As the Lions increasingly look like the only South African side that will have a lasting impact in this year’s Super Rugby campaign, the focus now turns to that dreaded relegation battle.
The saga of whether the Kings and Cheetahs will be cut is very much a case of perception.
And in that regard, the Kings are winning hands down as they continue show spirit and skill, trying their best to convince the powers that be they deserve a place.
In contrast, the Cheetahs have lost a sixth consecutive match at home.
Dark times in Bloemfontein.
Clinical Kings ‘deserve’ continuity
Deon Davids doesn’t need to tell you his Kings troops produced their best performance of 2017 against the Rebels.
The 44-3 scoreline attests to the men from Port Elizabeth’s ability to attack sharply and also, for the first time, defend tightly.
Instead, Davids is subtly pleading for this group to be kept together for the future.
“It’s good that we can contribute to South African rugby,” he said.
“I told them they made history (this was a record win for the franchise) and now need to work on their legacy. We want to be role models and do it for longer periods of time.
“South African rugby needs to know this franchise is important. We can have more Makazole Mapimpis, Yaw Penxes and Andisa Ntsilas playing top level rugby.”
That’s not just lip service – winger Mapimpi and eighthman Ntsila were outstanding this weekend.
Trust proving vital for the Lions
Continuity is a beautiful thing.
In a modern system where rugby teams have to deal with change annually, the Lions have the relatively luxury of a stable group.
Leading only 17-15 with seconds to spare against the Force in Perth, they scored a try at the death to suddenly gain five log points from the game.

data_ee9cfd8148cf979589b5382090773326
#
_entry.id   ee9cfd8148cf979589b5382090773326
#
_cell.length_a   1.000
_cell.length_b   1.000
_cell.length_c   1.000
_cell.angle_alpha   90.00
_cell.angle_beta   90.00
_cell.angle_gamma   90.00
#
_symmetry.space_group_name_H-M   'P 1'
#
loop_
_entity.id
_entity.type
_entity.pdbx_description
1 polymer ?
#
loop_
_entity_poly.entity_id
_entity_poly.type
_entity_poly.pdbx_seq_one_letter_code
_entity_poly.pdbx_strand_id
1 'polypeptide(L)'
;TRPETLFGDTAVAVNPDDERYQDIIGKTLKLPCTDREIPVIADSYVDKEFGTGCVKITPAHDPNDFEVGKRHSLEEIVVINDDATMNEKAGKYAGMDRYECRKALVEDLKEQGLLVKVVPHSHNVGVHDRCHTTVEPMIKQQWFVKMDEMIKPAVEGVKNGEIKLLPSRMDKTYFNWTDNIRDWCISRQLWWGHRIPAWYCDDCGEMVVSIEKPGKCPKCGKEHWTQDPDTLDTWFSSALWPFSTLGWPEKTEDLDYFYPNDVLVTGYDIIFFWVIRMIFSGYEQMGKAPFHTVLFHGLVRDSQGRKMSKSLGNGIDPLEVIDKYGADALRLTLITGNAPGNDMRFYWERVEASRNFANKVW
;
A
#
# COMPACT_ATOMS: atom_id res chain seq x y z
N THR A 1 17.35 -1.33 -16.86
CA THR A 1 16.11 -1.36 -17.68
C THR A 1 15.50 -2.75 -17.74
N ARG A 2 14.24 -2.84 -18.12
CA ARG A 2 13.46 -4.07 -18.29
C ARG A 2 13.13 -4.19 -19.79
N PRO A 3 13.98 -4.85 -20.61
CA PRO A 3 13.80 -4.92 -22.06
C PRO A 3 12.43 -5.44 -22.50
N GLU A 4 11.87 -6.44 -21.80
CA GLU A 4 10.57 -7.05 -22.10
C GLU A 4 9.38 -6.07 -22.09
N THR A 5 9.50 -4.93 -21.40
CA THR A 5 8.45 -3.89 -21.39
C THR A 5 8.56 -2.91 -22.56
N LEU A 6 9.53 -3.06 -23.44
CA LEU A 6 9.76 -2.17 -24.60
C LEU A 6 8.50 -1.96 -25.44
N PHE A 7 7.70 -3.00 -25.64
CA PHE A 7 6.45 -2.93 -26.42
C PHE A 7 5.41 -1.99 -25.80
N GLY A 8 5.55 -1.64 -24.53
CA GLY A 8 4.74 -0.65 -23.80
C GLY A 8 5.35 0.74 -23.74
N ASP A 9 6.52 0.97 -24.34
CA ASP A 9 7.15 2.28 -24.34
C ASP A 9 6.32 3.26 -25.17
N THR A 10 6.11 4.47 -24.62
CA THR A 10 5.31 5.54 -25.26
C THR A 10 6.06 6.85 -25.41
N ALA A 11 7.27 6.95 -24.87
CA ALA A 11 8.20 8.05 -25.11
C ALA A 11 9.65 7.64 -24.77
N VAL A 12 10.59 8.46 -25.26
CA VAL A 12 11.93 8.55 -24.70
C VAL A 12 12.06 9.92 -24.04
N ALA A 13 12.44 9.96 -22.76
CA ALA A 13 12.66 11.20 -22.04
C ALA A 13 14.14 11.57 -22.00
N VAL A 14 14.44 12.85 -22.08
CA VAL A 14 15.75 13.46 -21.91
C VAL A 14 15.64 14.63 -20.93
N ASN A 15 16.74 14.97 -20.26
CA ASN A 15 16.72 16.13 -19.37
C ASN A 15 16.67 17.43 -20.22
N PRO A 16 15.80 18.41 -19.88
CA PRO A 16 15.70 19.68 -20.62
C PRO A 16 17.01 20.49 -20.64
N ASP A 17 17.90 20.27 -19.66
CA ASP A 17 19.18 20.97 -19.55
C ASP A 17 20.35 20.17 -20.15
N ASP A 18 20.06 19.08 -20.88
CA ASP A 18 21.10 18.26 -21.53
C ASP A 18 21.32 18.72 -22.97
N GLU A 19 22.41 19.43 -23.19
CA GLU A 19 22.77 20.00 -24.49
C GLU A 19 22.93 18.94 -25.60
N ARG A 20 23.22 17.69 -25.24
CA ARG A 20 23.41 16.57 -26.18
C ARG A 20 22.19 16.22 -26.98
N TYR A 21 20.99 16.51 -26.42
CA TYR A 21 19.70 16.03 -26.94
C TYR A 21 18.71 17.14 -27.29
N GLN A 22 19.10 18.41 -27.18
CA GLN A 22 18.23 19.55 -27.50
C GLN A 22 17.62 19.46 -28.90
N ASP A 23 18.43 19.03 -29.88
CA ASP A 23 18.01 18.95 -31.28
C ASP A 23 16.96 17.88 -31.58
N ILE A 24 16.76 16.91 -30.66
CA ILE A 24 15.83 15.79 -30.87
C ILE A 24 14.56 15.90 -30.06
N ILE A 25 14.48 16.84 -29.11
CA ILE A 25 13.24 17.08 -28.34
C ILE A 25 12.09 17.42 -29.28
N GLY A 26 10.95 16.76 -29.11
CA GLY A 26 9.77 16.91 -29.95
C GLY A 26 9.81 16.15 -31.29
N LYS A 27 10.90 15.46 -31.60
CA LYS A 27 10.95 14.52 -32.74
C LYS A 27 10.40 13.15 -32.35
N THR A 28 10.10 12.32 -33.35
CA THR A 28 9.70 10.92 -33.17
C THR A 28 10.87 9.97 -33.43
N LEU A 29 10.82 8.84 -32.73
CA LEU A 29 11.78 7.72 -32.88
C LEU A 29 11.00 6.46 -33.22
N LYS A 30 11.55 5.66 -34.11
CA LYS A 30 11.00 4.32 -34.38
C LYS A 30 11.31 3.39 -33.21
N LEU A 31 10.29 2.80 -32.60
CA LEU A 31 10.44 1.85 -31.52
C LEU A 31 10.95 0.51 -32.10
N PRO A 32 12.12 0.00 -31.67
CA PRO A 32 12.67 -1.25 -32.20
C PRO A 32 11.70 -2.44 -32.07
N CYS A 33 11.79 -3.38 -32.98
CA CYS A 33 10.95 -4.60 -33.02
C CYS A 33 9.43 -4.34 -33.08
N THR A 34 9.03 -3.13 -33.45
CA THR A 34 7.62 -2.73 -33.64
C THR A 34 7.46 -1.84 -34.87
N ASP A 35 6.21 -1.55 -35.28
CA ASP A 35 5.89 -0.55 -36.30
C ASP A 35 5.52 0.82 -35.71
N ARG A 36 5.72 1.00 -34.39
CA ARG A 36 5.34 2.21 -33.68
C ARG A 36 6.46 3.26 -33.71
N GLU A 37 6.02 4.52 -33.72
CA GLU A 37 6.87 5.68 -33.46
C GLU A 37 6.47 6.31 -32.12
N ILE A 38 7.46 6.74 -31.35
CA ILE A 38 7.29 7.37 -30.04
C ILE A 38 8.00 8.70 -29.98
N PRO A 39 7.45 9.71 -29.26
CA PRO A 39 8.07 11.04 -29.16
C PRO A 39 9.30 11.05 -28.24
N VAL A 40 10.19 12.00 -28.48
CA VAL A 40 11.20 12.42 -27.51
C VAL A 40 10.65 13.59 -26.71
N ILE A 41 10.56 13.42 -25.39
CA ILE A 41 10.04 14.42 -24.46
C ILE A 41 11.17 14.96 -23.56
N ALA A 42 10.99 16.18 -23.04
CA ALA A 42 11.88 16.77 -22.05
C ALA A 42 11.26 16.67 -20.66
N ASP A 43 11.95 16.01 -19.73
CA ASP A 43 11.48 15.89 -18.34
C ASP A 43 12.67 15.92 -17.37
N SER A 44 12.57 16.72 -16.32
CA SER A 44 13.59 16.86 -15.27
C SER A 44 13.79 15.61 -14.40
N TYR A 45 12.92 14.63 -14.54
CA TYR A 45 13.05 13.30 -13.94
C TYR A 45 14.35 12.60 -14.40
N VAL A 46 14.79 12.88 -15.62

And that Elton Jantjies try was nothing more than pure trust in their system.
“The players showed real character against motivated opposition,” said coach Johan Ackermann.
“They forced the Force into conceding two penalties at the death. The scrum was chosen as our big weapon and it led to points. There’s trust in that system.”
Pleasingly, it’s increasingly becoming a culture for the younger players as well.
“Guys like Lourens Erasmus, Johannes Jonker, Dillon Smit and Jacques Nel weren’t really part of last year’s campaign. They’re only being exposed to Super Rugby now but they’re already contributing and keeping our system going. It’s very encouraging,” said Ackermann.
Cheetahs aren’t making a habit of losing
Hard as it may be to believe, Cheetahs coach Franco Smith is adamant his side’s 48-21 loss to the Crusaders isn’t a sign of a downward spiral.
“You can’t call it a slump‚ we were never truly outplayed even though there were periods when we were on the back foot,” he said.
“You may call it a slump but it doesn’t mean we’re in a slump because we’re not winning. If the players didn’t arrive on Monday or prove they didn’t want to win then I would agree but we continued playing right till the end.”
If anything, Smith believes the Cheetahs merely need more killer instinct, the ability to use opportunities, to gain more positive results.
“Sergeal Petersen’s disallowed try just before halftime would’ve given us a big boost because we would’ve gone into the break 15-14 down against the log leaders and that would have been a nice feeling,” he said.
“We just gave the opposition too much respect and that’s something we’ve got to change.”
Yet if you miss 43 tackles, will scoring points get you anywhere anyway?